I picked one shot to sum it all up. We started with this:
and ended up with that:
…and here we are, happily ever after.
“Winkin’ and Blinkin’ and Nod one night
Sailed off on a wooden shoe
Sailed down a river of crystal light
Into a sea of dew” (by Eugene Field)
If you know this song, then you know the whimsical side of the truth. Some things in life are real, some are imagined, and most are a splendid mixture of the two.
Take the paint I have planned for the bathroom. Sometime, when I am good and ready to make a decision, my bathroom will be a soft mix of green and grey – or maybe yellow and coral – or some other creation that will occur to me when the time is right. And I swear to you, that paint will be on that bathroom wall one day. Probably after the tiles, those perfect ones I will find on the half-price table, get fastened to the wall above the vanity.
Or the metallic squares that will – honest to goodness – adorn the kitchen backsplash sometime in the not-too-distant future. They will be soft green. Or maybe deep brushed nickel. Sitting, as they will, atop the counter, my kitchen will glow with classy softness after I clean and set things away at the end of an evening.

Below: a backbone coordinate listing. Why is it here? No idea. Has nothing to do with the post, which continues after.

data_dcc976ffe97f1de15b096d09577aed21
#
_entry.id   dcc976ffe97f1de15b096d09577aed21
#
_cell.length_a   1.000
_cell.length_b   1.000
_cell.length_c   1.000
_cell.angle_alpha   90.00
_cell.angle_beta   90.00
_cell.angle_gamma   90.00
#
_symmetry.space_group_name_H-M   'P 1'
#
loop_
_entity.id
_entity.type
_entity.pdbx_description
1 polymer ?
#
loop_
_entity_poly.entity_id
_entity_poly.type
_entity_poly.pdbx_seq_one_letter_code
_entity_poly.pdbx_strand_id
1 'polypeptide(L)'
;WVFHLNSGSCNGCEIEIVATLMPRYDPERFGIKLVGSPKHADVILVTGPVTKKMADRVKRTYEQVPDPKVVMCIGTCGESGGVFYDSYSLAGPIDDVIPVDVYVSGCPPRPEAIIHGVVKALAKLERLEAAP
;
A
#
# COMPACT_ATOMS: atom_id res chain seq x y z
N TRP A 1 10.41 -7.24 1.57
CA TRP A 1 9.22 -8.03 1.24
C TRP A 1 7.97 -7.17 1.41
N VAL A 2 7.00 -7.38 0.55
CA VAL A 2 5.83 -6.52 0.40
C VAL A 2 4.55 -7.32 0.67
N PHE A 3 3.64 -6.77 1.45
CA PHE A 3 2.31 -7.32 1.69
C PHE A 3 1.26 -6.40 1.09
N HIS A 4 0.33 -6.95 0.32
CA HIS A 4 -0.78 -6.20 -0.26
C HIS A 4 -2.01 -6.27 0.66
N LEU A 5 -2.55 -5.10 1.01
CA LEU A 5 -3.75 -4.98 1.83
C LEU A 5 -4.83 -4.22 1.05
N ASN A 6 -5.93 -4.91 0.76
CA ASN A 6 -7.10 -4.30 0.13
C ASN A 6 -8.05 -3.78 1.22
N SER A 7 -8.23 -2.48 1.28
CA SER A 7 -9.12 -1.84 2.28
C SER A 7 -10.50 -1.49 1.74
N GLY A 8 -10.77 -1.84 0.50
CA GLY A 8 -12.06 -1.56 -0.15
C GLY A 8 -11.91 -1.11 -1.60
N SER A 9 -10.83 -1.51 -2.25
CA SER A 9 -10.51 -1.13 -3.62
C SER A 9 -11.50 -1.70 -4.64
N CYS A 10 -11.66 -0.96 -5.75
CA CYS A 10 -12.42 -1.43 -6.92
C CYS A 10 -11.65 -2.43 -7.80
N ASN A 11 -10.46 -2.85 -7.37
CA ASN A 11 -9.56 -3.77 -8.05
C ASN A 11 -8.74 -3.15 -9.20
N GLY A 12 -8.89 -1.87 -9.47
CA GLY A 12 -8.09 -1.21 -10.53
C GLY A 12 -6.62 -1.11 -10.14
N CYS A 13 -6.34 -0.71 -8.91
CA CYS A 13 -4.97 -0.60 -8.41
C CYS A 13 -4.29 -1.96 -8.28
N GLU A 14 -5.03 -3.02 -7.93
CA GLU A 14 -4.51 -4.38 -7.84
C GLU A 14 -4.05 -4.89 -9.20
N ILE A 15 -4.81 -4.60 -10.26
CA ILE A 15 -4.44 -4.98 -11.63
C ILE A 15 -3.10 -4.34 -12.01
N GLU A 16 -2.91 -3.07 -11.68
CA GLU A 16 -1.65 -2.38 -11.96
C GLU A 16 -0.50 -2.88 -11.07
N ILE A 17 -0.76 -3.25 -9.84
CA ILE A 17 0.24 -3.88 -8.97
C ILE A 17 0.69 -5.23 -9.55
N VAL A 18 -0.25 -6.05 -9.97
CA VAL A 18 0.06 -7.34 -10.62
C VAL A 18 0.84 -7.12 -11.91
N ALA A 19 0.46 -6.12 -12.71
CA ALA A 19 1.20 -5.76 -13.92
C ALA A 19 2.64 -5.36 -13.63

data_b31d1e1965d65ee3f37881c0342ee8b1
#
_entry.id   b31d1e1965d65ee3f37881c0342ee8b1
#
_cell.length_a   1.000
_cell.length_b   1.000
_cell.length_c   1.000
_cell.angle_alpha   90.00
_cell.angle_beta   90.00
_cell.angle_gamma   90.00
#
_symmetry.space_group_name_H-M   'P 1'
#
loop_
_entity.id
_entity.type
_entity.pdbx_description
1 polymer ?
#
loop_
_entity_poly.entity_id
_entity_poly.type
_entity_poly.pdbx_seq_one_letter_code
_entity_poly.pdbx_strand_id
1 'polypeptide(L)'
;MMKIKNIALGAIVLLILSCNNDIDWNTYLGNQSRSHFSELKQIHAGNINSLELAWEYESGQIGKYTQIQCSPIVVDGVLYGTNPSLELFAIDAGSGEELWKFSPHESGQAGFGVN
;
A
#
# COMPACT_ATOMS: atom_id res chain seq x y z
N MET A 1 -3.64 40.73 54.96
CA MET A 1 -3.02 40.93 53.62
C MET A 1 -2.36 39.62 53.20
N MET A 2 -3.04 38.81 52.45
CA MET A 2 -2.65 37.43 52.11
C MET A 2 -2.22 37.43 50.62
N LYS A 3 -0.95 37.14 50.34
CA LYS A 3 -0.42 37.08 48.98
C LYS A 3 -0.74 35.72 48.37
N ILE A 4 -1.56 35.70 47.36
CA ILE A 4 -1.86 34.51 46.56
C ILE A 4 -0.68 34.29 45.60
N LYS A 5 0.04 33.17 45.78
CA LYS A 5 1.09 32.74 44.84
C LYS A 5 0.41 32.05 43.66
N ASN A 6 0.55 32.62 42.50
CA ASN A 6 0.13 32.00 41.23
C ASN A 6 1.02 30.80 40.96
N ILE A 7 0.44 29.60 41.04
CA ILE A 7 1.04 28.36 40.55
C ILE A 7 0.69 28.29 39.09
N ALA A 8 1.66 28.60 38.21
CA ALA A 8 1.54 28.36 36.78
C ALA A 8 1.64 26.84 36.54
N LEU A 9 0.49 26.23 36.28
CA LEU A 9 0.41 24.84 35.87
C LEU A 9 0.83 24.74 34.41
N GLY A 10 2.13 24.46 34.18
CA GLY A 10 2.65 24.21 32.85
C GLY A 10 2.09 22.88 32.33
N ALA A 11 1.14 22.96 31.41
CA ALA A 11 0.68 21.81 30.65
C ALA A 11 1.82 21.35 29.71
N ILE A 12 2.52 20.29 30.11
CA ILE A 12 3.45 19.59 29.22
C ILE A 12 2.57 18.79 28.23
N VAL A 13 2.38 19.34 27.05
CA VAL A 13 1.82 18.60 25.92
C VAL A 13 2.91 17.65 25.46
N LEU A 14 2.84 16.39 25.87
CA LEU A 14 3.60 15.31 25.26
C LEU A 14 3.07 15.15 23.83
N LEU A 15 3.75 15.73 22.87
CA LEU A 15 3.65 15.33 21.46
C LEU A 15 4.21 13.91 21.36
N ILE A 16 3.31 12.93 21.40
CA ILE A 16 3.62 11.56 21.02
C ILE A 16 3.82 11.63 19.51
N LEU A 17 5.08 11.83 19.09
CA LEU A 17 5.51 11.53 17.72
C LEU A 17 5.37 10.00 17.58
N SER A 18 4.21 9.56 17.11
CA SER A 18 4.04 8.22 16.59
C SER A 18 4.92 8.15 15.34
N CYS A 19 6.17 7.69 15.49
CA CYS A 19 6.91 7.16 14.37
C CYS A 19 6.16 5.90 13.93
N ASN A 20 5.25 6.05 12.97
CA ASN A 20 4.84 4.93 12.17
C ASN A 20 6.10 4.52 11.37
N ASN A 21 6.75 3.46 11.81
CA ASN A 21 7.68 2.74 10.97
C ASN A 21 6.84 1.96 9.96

The steps leading to my roof-top viewing deck will wander a bit. A zig, and then a zag around the cottage door will lead you with nearly effortless steps onto the platform that will let you watch the crest of the wave, a blow from the whales in March, or the lilt of a boat passing by. I can almost see the view now if I stand on my tip-toes and make a wish for the wind to blow the tree branches.
Yes, this will all happen in real life. Why wouldn’t it? As sure as Stanley is my husband and Sadie is my dog. I am Marsha. Why would I lie?
Life for me is not my dogs’ lives. I like to sit and watch, blend in, observe without much hullabaloo. But I am doomed to cavort with noticeable dogs.
First: Reina, the almost-collie. So beautiful people would cross the street in the Texas Hill Country just to be closer to her multi-colored fluff. Then they would look at her face and notice she had but one eye.
Then Patch, who stuck to my heel like that lousy piece of discarded gum on a hot summer day. Misunderstood and determined to let you know it, she would growl and let her ridgeline hair stand straight, all the while with her soft warm nose attached to the skin above my tennies.